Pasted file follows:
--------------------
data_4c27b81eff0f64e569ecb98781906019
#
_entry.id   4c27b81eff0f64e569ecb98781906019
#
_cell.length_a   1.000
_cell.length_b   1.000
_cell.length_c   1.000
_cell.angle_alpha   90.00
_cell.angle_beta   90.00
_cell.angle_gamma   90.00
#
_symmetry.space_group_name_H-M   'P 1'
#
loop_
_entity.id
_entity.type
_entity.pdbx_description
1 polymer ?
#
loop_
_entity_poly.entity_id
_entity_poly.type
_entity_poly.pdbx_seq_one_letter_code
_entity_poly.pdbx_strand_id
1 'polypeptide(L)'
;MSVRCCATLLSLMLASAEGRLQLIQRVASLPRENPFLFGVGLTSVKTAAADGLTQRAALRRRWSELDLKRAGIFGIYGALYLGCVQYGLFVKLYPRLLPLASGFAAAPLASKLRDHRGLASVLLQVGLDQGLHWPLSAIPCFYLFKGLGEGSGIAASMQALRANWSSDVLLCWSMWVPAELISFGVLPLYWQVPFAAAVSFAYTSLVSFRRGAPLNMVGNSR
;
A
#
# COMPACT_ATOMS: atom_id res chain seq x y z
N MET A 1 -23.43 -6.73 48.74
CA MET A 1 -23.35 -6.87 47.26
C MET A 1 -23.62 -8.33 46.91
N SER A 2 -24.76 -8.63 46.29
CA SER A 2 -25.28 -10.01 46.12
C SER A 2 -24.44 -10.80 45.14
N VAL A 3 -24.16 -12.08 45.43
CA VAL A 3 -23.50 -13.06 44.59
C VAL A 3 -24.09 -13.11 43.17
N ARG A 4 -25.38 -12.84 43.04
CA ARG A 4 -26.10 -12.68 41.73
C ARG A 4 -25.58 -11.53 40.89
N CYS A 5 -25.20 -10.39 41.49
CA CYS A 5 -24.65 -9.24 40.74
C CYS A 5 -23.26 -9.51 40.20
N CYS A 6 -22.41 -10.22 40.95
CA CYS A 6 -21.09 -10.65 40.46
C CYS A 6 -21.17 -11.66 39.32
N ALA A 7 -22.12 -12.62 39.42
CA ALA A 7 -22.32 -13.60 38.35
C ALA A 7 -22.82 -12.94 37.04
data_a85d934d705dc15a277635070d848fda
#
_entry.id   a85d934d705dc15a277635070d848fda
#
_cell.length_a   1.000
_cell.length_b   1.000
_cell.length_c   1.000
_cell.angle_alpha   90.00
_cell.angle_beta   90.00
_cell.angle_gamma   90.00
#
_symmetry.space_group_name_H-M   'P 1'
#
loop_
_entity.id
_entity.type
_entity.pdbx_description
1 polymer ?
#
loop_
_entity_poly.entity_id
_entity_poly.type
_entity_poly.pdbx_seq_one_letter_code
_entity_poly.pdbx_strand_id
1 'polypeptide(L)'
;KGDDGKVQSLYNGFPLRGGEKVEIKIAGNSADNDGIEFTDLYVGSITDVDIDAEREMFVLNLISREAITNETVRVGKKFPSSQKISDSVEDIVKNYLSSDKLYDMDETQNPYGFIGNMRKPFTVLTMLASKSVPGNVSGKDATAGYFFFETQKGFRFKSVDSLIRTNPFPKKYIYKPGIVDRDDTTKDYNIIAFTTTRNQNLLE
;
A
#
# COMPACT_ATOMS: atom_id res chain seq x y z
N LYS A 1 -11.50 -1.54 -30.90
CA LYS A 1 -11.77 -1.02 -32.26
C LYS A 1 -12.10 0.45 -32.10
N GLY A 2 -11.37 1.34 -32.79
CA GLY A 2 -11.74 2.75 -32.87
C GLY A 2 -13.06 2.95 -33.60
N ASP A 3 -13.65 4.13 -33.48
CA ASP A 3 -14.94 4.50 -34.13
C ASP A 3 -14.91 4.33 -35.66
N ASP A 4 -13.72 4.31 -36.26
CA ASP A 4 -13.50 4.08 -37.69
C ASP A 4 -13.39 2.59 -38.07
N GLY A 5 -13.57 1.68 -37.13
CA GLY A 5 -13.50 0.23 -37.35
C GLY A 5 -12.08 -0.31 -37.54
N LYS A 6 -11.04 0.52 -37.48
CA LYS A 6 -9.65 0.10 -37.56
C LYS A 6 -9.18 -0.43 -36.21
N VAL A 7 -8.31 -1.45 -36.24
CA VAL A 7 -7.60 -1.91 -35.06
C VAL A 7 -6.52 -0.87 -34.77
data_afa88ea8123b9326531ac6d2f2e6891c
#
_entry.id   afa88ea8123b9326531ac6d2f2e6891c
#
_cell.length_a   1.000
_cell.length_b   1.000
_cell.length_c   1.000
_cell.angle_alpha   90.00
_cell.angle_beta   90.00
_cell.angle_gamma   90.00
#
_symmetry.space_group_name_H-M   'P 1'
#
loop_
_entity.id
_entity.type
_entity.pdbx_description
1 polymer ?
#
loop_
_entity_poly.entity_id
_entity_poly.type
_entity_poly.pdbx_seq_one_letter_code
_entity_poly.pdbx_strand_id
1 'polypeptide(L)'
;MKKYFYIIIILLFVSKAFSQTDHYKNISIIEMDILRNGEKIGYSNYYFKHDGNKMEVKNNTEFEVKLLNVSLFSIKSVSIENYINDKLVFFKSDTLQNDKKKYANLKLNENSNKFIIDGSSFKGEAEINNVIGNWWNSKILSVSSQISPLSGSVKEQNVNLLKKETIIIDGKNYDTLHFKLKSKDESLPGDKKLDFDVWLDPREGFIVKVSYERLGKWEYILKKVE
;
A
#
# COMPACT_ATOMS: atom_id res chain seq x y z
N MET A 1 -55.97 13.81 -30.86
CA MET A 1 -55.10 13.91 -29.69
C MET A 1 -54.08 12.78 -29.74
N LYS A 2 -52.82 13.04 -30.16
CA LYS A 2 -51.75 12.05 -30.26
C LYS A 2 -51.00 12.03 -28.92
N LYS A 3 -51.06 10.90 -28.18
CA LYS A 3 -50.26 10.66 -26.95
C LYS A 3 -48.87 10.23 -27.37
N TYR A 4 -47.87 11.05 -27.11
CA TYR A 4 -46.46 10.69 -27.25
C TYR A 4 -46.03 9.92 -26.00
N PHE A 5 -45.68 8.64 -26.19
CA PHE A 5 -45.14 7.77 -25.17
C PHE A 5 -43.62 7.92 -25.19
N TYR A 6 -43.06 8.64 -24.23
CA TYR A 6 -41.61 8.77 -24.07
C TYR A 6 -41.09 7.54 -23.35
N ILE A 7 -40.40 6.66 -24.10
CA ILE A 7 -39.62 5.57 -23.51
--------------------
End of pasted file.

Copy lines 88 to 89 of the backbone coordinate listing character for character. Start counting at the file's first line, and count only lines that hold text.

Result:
N ASP A 3 -13.65 4.13 -33.48
CA ASP A 3 -14.94 4.50 -34.13